Imatges de pÓgina

and with David Garrick, whom I hoped to have gratified with this character of our common friend: but what are the hopes of man! I am difappointed by that stroke of death, which has eclipfed the gaiety of nations, and impoverithed the publick ftock of harmless pleasure.

In the Library at Oxford is the following ludicrous Analysis of Pocockius:


[Sent by the Author to Mr. Urry.] OPUSCULUM hoc, Halberdarie ampliffime, in lucem proferre hactenus diftuli, judicii tui acumen fubveritus magis quam bipennis. Tandem aliquando Oden hanc ad te mitto fublimem, teneram, flebilem, fuavem, qualem demum divinus (fi Mufis vacaret) fcripfiffit Gaftrellus adeo fcilicet fublimem ut inter legendum dormire, adeo flebilem ut ridere velis. Cujus elegantiam ut melius infpicias, verfuum ordinem & materiam breviter referam. 1 mus verfus de duobus præliis decantatis. 2dus & 3" de Lotharingio, cuniculis fubterraneis, faxis, ponto, hoftibus, & Afia. 4trs & 5tus de catenis, fubdibus, uncis, draconibus, tigribus & crocodilis. 6, 7, 8us, gus, de Gomorrha, de Babylone, Babele, & quodam domi fuæ peregrino. 10", aliquid de quodam Pocockic. 11, 12, de Syriâ, Solymâ. 13, 14", de Hofeâ, & quercu, & de juvene quodam valde fene. 15", 16", de Einâ, & quomodo Ætna Pocockio fit valde fimilis. 17, 18, de tubâ, aftro, umbrâ, flammis, rotis, Pocockio non neglecto. Cætera de Chriftianis, Ottomanis, Babyloniis, Arabibus, & graviffimâ agrorum melancholiâ; de Ca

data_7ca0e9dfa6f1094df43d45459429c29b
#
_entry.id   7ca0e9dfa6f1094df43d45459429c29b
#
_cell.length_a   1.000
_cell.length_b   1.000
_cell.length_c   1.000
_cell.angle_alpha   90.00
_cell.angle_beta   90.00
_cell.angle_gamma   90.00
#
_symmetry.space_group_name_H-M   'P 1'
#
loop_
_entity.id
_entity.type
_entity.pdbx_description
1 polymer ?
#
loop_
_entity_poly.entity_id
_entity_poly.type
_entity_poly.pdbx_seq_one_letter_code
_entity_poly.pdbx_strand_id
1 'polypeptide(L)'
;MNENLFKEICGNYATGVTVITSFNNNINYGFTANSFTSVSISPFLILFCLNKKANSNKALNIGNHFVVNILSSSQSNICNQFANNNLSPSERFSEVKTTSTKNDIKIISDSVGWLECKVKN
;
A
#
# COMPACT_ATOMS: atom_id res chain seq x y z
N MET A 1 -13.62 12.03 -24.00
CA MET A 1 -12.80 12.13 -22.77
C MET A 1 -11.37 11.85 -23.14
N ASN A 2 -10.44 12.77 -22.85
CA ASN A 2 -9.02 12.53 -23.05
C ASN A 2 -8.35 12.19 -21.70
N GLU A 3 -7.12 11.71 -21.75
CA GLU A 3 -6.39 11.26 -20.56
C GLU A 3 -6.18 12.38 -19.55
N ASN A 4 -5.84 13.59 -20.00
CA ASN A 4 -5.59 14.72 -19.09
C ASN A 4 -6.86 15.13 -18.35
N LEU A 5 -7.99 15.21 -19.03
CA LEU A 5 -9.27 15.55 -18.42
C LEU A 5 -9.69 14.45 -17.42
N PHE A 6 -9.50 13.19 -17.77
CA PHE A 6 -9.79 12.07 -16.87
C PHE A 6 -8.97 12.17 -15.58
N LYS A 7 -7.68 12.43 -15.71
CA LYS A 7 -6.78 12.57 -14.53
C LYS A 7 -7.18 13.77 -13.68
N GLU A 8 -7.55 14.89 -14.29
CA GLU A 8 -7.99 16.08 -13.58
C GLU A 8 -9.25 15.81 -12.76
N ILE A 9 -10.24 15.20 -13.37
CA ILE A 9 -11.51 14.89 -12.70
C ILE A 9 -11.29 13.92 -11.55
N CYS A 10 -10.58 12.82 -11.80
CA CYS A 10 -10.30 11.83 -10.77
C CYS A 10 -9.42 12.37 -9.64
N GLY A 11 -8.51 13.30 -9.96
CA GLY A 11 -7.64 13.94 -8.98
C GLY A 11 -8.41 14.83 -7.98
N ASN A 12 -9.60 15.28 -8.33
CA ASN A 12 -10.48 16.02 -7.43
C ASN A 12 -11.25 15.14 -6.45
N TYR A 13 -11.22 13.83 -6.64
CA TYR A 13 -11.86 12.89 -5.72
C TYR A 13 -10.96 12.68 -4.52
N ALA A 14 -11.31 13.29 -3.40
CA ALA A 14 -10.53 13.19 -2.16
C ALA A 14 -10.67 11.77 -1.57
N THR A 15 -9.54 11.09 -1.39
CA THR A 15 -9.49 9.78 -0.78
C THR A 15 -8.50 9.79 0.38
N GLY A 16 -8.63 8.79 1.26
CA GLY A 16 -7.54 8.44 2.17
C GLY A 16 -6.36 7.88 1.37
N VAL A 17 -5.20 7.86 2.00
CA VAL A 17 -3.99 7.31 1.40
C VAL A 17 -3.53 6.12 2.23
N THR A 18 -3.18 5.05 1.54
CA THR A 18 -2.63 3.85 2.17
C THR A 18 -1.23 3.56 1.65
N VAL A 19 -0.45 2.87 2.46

fare Flacco, Neftore, & miferando juvenis cujufdam florentiffimi fato, anno ætatis fuæ centefimo præmaturè abrepti. Quæ omnia cum accuratè expenderis, neceffe eft ut oden hanc meam admiranda planè varietati conftare fatearis. Subito ad Batavos proficifcor, lauro ab illis donandus. Prius vero Pembrochienfes voco ad certamen Poeticum. Vale.